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Hiring Skilled Migrants a Complex & Time Consuming Process For Mining Employers

Posted On August 30, 2012

The complexity of migration law and time consuming nature of the process is causing unease for employers in the Western Australian resources sector looking for skilled staff overseas. With major projects being planned for the region the skill shortage now risks impacting on the growth of the industry, and migrants are being taken on to fill the gaps.

Corporate immigration lawyer Ron Kessels has seen a rise in interest in employing staff from overseas, although believes employers are not always fully aware of the immigration laws that apply. The time invested by employers in arranging work visas, sponsorships and complex legal requirements are causing concerns to contractors needing to meet tight deadlines. Many employers are now investing in recruitment agencies to find staff for them, in a bid to save time and avoid heavy penalties associated with breaching legislation.

A survey by the Australian Institute of Management (AIM) has revealed that 55.5 per cent of large companies in Australia are struggling to recruiting skilled staff, particularly in the construction, engineering and manufacturing industries. Some 70 per cent of the 511 companies surveyed stated that they would consider hiring staff from overseas, and over half had already done so.

The industry also faces the growing tension among unions and Australian’s keen to enter the mining industry who believe foreign workers are taking jobs opportunities off locals. Companies are coming under close scrutiny from unions who are particularly active in exposing alleged visa system abusers. To avoid heavily impacting the reputation of both the organisations and immigrants employers are being encouraged to ensure that they are fully compliant with applicable laws.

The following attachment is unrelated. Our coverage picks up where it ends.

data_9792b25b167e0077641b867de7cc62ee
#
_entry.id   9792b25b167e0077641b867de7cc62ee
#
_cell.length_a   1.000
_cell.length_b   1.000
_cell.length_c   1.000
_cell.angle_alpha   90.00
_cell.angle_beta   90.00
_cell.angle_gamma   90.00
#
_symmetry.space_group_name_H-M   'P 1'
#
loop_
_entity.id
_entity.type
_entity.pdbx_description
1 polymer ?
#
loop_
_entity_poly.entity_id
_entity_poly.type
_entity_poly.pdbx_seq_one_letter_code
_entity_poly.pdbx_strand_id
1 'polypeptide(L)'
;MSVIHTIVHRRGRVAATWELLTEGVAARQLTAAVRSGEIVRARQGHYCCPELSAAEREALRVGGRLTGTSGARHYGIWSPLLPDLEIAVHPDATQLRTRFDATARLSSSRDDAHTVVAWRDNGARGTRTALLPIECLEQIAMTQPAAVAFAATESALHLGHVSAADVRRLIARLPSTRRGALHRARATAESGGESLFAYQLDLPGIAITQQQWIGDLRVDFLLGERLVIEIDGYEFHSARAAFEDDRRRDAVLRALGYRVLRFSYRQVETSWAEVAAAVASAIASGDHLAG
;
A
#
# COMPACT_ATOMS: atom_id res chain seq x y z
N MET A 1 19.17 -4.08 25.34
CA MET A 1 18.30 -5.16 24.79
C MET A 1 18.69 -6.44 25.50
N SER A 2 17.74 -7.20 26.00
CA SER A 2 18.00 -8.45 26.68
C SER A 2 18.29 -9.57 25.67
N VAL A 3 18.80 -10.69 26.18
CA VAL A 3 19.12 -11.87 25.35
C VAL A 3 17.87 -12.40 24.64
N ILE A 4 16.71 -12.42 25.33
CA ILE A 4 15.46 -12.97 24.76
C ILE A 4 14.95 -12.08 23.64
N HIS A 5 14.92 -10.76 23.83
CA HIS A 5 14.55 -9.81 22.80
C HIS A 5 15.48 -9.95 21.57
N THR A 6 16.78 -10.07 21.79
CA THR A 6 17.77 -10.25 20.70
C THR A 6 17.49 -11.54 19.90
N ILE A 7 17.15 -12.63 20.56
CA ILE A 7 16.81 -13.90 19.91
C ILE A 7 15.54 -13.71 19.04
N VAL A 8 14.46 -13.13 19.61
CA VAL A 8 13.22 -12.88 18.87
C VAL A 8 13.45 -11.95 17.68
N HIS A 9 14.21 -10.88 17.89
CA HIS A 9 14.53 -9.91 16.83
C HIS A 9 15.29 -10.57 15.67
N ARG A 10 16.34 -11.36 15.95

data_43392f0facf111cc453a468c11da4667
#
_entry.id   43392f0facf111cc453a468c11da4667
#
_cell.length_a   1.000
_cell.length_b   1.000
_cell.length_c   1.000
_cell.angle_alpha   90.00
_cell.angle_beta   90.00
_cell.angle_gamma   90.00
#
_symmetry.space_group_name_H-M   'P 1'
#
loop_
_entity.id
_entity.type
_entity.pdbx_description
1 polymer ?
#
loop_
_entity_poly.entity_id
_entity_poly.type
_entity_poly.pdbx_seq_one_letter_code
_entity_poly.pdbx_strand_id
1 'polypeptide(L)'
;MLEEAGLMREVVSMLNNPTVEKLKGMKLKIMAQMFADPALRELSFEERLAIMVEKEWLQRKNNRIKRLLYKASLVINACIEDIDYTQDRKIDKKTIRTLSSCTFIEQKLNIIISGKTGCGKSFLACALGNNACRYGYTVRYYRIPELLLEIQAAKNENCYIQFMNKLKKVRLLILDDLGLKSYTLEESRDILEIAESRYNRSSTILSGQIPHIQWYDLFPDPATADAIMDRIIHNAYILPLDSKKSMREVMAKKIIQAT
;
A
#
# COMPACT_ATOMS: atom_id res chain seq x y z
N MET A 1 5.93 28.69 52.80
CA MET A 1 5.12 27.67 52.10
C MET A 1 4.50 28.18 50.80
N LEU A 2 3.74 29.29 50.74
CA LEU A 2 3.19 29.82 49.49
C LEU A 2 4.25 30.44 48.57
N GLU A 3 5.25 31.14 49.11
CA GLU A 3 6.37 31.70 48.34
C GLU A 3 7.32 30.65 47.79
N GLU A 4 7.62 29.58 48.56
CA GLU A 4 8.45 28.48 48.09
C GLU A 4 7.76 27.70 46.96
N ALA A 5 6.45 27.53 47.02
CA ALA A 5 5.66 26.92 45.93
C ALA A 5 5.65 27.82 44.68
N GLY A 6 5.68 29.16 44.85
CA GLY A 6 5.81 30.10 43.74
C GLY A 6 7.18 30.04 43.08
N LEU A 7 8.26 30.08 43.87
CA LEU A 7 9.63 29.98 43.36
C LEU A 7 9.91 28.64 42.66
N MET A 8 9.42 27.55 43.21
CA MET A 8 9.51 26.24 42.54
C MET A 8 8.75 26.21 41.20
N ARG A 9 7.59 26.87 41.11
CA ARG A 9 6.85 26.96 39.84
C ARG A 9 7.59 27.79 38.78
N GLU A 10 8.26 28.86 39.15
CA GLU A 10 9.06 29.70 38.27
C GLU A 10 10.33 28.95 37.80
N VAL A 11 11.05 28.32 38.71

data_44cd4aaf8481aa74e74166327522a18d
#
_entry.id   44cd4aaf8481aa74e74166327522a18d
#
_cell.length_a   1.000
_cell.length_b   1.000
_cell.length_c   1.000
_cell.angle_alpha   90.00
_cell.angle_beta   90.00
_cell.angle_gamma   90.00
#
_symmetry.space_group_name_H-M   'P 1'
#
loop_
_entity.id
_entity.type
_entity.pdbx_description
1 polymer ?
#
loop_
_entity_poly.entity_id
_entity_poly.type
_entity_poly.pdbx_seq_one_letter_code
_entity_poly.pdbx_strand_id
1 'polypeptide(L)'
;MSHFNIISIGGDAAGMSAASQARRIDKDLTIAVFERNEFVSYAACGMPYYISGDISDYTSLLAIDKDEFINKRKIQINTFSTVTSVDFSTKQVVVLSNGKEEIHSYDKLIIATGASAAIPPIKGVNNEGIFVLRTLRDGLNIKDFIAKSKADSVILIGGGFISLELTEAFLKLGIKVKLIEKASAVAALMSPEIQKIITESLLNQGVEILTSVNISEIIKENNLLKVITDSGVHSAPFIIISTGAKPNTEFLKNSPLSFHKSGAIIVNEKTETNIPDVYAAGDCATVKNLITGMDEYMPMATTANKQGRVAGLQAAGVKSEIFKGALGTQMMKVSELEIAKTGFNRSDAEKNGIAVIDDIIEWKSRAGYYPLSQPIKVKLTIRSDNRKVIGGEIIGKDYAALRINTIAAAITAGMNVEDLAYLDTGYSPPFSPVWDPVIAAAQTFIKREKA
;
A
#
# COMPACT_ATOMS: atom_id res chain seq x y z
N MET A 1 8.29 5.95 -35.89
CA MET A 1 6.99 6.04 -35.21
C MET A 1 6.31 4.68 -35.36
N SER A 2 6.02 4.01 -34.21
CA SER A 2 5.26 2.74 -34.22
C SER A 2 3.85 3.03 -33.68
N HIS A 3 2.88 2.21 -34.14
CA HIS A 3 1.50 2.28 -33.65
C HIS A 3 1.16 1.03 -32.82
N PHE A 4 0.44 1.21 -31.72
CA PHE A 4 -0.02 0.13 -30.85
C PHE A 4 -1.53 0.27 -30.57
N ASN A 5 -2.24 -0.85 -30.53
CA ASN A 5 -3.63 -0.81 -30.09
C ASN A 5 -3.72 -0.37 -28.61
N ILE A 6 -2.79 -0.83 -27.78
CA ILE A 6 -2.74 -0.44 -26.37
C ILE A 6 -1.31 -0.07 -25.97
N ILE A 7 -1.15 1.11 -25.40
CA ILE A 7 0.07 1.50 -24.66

The shortage of skilled labour is not a new concern for Australia’s mining sector, although resource and energy professionals believe that the size and scope of upcoming projects will overwhelm the native workforce and risk growth and investment into the industry. Gina Rinehart's Hancock Prospecting announced last month that they plan to import 1700 workers from overseas for its Roy Hill Iron Ore project in Pilbara, Western Australia, in order to get the project completed on time and on budget.

Recent government initiative has focused on building a training portfolio to attract and retain a skilled workforce. Training WA and Skilling WA are blueprints and development plans for training delivery and skilling over the next decade, with Training Together – Working Together being the comprehensive plan for Aboriginal training. Hon. Peter Collier, Minister for Energy; Training and Workforce Development; Indigenous Affairs has pledged his commitment to making training and skilling a priority area, and will speak in more depth about government plans at the WA Resources and Infrastructure Conference this September. Over 3000 Western Australian unionists marched last month against imported workers and a lack of training in the construction, forestry, mining and energy sectors.

Kessels will join Hon. Peter Collins as a speaker at the WA Resources and Infrastructure Conference, where he will provide delegates with solutions to the practical issues faced when employing staff from overseas. The annual conference being held at the Perth Convention and Exhibition Centre from 12-13th September 2012 will also highlight planned major infrastructure projects and identify other concerns in Western Australia’s energy and resources sector.

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